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Unix Doesn’t Follow the Unix Philosophy

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Unix Doesn’t Follow the Unix Philosophy

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The Unix philosophy is a noble idea, but even Unix doesn’t follow it too closely. The Unix philosophy, as summarized by Doug McIlroy, says

  1. Write programs that do one thing and do it well.
  2. Write programs to work together.
  3. Write programs to handle text streams, because that is a universal interface.

Here is an example from James Hague where the first point has been strained.

The UNIX ls utility seemed like a good idea at the time. It’s the poster child for the UNIX way: a small tool that does exactly one thing well. Here that thing is to display a list of filenames. But deciding exactly what filenames to display and in what format led to the addition of over 35 command-line switches. Now the man page for the BSD version of ls bears the shame of this footnote: “To maintain backward compatibility, the relationships between the many options are quite complex.”

James Hague gives this as only one small example of how programmers have allowed things to become unnecessarily complicated. He concludes

We did this. We who claim to value simplicity are the guilty party. See, all those little design decisions actually matter, and there were places where we could have stopped and said “no, don’t do this.” And even if we were lazy and didn’t do the right thing when changes were easy, before there were thousands of users, we still could have gone back and fixed things later. But we didn’t.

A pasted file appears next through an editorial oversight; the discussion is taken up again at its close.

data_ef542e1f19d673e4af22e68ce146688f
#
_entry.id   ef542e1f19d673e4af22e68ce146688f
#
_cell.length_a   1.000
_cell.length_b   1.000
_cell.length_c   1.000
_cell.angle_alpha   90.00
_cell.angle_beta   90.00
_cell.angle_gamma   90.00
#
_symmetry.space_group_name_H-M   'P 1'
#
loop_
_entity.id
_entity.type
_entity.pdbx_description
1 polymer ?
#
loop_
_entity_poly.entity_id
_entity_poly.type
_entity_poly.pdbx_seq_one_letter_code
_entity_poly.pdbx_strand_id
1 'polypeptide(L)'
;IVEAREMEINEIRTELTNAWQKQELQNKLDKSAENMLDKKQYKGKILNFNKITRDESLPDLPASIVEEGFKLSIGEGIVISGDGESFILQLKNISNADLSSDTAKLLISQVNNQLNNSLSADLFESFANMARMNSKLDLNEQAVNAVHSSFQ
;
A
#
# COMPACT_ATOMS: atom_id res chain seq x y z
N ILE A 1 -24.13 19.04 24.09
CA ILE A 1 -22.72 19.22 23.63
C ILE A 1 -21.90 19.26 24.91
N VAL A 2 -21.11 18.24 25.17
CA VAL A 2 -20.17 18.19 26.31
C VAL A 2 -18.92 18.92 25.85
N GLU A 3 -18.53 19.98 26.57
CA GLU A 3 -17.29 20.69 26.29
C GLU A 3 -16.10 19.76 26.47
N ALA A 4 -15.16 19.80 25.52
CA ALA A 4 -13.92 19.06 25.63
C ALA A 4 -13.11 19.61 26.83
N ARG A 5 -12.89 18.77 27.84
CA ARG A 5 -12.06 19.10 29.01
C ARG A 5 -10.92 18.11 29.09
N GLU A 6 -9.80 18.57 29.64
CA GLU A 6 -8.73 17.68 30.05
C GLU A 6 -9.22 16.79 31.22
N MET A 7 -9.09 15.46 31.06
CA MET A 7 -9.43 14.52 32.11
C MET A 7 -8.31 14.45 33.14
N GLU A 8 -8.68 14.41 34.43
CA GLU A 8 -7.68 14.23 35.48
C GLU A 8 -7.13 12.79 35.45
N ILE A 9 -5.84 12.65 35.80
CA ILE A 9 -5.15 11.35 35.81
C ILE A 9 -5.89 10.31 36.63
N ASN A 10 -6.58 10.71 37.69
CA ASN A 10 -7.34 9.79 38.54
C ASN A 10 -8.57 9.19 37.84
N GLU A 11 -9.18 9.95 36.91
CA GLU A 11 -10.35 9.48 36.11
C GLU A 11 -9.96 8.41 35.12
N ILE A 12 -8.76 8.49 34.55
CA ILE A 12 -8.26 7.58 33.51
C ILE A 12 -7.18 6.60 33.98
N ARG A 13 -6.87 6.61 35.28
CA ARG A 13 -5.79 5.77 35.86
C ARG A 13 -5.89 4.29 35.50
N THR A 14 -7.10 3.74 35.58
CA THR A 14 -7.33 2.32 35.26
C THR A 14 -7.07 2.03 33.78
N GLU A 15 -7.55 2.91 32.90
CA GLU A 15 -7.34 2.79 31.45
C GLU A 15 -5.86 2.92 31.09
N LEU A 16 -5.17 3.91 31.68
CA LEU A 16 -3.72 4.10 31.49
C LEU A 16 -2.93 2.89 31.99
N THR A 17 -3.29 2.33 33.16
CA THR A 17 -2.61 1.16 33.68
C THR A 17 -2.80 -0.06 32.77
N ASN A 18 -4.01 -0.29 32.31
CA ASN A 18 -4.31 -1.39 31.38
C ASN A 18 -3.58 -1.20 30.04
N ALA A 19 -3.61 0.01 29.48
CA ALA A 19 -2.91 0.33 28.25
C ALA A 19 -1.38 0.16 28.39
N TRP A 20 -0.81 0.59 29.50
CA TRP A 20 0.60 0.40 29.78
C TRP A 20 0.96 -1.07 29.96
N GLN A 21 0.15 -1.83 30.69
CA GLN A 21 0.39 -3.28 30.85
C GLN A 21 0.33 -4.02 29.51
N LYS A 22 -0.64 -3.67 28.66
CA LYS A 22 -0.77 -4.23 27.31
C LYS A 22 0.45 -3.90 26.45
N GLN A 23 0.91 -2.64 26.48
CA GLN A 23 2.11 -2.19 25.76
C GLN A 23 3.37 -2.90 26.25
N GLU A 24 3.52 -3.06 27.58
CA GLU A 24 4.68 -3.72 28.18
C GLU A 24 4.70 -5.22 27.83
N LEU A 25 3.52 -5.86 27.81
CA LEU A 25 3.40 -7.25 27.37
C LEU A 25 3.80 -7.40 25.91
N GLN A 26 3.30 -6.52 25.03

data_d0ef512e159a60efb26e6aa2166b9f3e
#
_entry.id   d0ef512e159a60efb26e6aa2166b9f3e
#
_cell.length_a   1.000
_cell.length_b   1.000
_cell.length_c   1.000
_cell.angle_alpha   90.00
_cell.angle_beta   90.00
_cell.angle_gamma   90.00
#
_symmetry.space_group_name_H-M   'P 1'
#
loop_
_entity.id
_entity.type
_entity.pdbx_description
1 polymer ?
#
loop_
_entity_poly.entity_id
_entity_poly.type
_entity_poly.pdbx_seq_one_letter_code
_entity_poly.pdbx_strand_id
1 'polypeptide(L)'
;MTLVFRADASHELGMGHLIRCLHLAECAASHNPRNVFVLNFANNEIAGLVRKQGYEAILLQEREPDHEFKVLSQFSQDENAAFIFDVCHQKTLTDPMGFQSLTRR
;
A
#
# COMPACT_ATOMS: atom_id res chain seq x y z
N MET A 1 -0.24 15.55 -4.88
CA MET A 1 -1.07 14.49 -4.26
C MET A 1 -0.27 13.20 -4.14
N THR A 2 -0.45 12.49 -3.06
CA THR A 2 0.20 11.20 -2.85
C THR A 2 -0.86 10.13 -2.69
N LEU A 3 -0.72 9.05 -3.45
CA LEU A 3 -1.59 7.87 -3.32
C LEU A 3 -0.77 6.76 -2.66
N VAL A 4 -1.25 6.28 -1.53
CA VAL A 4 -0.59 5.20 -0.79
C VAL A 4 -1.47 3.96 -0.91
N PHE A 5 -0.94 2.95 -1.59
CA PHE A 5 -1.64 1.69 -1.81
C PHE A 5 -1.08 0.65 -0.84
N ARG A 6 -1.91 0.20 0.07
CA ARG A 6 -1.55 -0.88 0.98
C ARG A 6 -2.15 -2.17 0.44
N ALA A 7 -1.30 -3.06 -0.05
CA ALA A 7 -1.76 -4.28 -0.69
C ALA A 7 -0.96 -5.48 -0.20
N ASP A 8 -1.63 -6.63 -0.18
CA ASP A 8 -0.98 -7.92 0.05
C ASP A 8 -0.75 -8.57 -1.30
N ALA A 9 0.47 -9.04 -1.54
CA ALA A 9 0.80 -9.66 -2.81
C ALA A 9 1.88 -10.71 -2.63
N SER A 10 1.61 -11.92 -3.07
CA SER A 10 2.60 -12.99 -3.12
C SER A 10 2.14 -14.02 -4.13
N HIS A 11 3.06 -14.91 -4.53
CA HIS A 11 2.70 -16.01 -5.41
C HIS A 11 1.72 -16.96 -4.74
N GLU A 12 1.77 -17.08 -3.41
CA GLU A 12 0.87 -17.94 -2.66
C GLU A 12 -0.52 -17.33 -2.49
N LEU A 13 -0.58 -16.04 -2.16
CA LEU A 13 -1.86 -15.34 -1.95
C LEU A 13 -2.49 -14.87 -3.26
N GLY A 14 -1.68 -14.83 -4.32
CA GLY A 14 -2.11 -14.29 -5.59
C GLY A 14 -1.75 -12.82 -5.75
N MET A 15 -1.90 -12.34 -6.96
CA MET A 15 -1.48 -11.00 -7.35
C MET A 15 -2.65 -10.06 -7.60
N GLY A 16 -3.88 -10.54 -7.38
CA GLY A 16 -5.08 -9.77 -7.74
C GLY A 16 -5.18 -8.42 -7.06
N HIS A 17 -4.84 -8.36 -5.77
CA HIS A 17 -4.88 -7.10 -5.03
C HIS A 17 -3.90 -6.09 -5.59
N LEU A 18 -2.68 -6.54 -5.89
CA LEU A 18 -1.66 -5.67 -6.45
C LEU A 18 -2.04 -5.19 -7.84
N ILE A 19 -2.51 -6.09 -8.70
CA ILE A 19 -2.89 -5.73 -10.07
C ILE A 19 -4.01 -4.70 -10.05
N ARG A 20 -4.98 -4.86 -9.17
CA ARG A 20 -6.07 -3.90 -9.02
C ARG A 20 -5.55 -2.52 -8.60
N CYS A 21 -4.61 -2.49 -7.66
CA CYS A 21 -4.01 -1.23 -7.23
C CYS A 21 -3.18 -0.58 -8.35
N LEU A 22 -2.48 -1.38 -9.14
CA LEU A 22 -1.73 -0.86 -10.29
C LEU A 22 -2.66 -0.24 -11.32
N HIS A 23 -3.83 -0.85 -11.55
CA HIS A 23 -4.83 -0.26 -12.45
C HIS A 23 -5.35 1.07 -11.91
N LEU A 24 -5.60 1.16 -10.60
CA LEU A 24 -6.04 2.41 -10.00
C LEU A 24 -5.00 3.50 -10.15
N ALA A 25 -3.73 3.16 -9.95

He’s right, to some extent. But as I argued in Where the Unix philosophy breaks down, some of the growth in complexity is understandable. It’s a lot easier to maintain an orthogonal design when your software isn’t being used. Software that gets used becomes less orthogonal and develops diagonal shortcuts.

Why does ls have dozens of tangled options? Because users, even Unix users, are not overly fond of the first two points of the Unix philosophy. They don’t want to chain little programs together. They’d rather do more with the tool at hand than put it down to pick up new tools. They do appreciate the ideal of single-purpose tools that work well together, but only in moderation.

I agree that “all those little design decisions actually matter, and there were places where we could have stopped and said ‘no, don’t do this.’” Some complexity has come from a lack of foresight or a lack of courage. But not all of it. Some of it has come from satisfying what complex humans want from their software.

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Published at DZone with permission of John Cook, DZone MVB. See the original article here.

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